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Low Benefits, Temporary Jobs -- Work Is Getting Worse ... But Hope for Labor Rights Is Emerging from a Surprising Place

A special Labor Day interview with domestic workers organizer Ai-Jen Poo, one of Time Magazine's 100 most influential people of 2012.

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SJ: Can you talk a little bit about the Caring Across Generations campaign? I'm especially interested in the way that the campaign affects the relationship between the worker and the boss, because people who are being cared for often aren’t really  traditional bosses.

AJP: We talk about this idea that what we need to be building is a more caring economy. A big piece of that is about accounting for the work that goes into raising families and taking care of homes. The fact that society has never adequately accounted for or valued that work is something that every single household grapples with, regardless of class or status. So it’s something that we have to deal with structurally as a society.

Twenty years ago, Gloria Steinem wrote this article that I have been talking about a lot recently called “ Revaluing Economics.” In it, she talks about the two invisible resources upon which everything else is built in society and in the economy. Those two resources being the planet’s natural resources, the environment, and the work that women have done in the home to take care of families and children. Our vision for the economy of the future would actually protect them rather than make those resources invisible.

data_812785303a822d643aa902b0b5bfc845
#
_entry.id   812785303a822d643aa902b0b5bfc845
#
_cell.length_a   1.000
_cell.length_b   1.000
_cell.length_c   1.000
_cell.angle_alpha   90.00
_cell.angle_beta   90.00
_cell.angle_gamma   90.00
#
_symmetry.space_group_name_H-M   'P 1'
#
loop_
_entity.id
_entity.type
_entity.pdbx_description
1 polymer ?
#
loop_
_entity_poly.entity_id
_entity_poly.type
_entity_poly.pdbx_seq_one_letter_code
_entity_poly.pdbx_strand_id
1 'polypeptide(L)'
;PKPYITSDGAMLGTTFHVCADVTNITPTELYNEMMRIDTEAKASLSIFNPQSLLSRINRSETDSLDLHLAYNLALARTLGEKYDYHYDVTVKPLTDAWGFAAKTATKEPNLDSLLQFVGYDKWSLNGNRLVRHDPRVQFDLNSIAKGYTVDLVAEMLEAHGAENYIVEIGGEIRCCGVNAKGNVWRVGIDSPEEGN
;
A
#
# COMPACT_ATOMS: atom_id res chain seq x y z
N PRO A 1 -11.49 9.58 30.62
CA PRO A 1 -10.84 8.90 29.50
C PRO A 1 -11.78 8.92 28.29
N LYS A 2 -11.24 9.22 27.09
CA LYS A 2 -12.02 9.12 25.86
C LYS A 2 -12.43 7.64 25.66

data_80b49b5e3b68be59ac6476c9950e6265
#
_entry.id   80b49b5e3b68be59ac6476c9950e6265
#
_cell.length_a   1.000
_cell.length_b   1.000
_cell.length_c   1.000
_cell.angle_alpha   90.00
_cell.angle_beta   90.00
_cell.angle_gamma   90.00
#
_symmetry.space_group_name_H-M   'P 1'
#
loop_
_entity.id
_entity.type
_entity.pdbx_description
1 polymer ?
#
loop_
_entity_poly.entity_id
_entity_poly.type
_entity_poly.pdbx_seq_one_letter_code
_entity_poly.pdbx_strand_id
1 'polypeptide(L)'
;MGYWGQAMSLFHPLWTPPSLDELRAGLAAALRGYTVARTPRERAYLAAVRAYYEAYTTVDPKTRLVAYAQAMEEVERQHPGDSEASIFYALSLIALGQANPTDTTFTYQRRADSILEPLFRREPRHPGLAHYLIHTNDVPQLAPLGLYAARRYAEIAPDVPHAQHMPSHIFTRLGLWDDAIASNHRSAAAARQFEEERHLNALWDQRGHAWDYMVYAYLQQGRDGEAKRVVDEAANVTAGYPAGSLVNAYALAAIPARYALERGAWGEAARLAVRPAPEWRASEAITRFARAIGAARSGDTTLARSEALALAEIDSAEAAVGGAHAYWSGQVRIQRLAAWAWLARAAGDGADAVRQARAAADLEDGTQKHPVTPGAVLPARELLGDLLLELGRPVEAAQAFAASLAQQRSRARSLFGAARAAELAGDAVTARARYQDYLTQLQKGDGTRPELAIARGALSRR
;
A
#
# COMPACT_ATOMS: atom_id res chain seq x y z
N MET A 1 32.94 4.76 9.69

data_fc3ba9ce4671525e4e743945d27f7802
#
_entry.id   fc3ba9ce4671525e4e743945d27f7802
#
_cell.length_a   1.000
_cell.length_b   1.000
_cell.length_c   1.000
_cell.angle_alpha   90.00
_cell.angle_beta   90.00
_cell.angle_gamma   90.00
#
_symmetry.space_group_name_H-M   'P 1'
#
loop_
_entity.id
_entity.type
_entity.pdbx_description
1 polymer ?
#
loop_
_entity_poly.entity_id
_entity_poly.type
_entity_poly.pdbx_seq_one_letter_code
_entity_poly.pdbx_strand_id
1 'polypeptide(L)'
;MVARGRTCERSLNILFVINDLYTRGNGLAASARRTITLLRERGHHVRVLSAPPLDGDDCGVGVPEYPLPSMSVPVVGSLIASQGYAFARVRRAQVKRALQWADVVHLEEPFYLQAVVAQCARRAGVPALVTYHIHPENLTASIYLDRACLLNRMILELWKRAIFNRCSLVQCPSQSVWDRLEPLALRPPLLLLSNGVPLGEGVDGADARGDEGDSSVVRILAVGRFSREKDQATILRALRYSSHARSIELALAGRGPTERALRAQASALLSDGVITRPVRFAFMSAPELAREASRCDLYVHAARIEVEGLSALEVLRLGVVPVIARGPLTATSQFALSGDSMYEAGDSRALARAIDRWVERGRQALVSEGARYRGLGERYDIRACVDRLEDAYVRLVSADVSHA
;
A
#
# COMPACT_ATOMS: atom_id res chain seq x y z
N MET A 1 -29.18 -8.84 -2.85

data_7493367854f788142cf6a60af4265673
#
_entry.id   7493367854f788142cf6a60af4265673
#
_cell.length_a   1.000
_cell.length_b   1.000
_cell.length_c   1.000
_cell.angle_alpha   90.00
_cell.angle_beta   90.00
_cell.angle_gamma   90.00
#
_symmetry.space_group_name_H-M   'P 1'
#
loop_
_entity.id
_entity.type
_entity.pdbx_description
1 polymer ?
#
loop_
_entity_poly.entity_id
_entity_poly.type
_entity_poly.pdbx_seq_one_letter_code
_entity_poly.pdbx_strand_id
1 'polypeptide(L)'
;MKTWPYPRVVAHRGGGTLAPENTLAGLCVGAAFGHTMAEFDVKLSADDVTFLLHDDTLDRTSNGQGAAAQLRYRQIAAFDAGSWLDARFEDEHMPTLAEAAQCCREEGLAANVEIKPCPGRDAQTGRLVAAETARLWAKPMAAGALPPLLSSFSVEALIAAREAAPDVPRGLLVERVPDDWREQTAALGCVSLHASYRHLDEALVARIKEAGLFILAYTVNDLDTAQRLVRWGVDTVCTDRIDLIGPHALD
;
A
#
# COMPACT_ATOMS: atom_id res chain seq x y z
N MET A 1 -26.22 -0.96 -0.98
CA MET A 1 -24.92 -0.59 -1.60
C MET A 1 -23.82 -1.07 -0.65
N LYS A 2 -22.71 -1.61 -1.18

That’s something that every single household can participate in, and that every single household will benefit from. And what’s at stake if we don't do that is that every single household will actually suffer. If you go out there and you talk to any family, regardless of their race or class or ethnicity, they're grappling with somebody in their lives who’s growing older, because as a country we are aging, especially now that the boomer generation is starting to turn 65.

We're aging at a really rapid rate. So every family is struggling with how they're going to care for the aging relatives and loved ones in their family who need care. And it’s not an individual problem. It’s a problem of the way that our economy and our society is structured. And so what Caring Across Generations is trying to do is bring us all together to create the jobs that we need to make sure that everyone that we love that needs care can get it, and to really value that work and account for it in a way that the work force can actually take pride in what they do, be sustained in those jobs and support their families doing that work.

That will get us towards a more caring economy, and in a way that everyone wins. It’s in everyone’s interest to do that. And so whether you consider yourself a consumer of care or an employer or a worker, there’s a way in which all of our interests meet under this framework of a more caring economy.

SJ: I read a lot about the switch to a service sector economy in this country, and Walmart-style customer service jobs and how those are devalued. It feels in a way like the economy has been moving in this country toward the conditions domestic workers know well, and the people who do that work are the ones most suited to figure out how to fix this.

AJP: Yeah, it’s true. When I first started organizing domestic workers in the '90s, it was this scene of this marginal, kind of shadow work force. And you know, so our work was seen as marginal. And now, I’ve looked around and it just feels like more and more workers face the conditions that define domestic work.

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